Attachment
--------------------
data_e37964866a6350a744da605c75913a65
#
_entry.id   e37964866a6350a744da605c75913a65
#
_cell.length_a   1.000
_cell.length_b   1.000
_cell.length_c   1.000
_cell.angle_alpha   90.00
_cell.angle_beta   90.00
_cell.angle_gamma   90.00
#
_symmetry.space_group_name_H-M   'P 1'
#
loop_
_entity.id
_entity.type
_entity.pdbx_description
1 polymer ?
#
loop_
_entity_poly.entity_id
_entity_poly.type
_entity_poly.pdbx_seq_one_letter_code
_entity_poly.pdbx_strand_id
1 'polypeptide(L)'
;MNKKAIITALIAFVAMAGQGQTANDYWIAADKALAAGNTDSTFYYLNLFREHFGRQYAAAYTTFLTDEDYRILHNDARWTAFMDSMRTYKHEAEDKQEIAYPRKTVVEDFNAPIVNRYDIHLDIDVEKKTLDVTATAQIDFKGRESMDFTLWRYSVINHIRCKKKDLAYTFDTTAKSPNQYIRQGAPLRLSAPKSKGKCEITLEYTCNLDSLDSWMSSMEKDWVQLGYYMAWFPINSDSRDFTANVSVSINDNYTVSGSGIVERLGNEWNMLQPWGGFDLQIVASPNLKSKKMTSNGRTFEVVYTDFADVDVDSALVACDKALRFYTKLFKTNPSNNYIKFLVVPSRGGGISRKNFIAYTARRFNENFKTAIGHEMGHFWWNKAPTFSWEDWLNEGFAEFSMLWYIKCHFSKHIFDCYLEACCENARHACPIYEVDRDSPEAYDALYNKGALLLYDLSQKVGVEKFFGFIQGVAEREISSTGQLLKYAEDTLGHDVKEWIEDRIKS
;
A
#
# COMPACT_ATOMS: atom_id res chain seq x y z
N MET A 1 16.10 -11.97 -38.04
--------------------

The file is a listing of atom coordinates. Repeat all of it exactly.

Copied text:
data_e37964866a6350a744da605c75913a65
#
_entry.id   e37964866a6350a744da605c75913a65
#
_cell.length_a   1.000
_cell.length_b   1.000
_cell.length_c   1.000
_cell.angle_alpha   90.00
_cell.angle_beta   90.00
_cell.angle_gamma   90.00
#
_symmetry.space_group_name_H-M   'P 1'
#
loop_
_entity.id
_entity.type
_entity.pdbx_description
1 polymer ?
#
loop_
_entity_poly.entity_id
_entity_poly.type
_entity_poly.pdbx_seq_one_letter_code
_entity_poly.pdbx_strand_id
1 'polypeptide(L)'
;MNKKAIITALIAFVAMAGQGQTANDYWIAADKALAAGNTDSTFYYLNLFREHFGRQYAAAYTTFLTDEDYRILHNDARWTAFMDSMRTYKHEAEDKQEIAYPRKTVVEDFNAPIVNRYDIHLDIDVEKKTLDVTATAQIDFKGRESMDFTLWRYSVINHIRCKKKDLAYTFDTTAKSPNQYIRQGAPLRLSAPKSKGKCEITLEYTCNLDSLDSWMSSMEKDWVQLGYYMAWFPINSDSRDFTANVSVSINDNYTVSGSGIVERLGNEWNMLQPWGGFDLQIVASPNLKSKKMTSNGRTFEVVYTDFADVDVDSALVACDKALRFYTKLFKTNPSNNYIKFLVVPSRGGGISRKNFIAYTARRFNENFKTAIGHEMGHFWWNKAPTFSWEDWLNEGFAEFSMLWYIKCHFSKHIFDCYLEACCENARHACPIYEVDRDSPEAYDALYNKGALLLYDLSQKVGVEKFFGFIQGVAEREISSTGQLLKYAEDTLGHDVKEWIEDRIKS
;
A
#
# COMPACT_ATOMS: atom_id res chain seq x y z
N MET A 1 16.10 -11.97 -38.04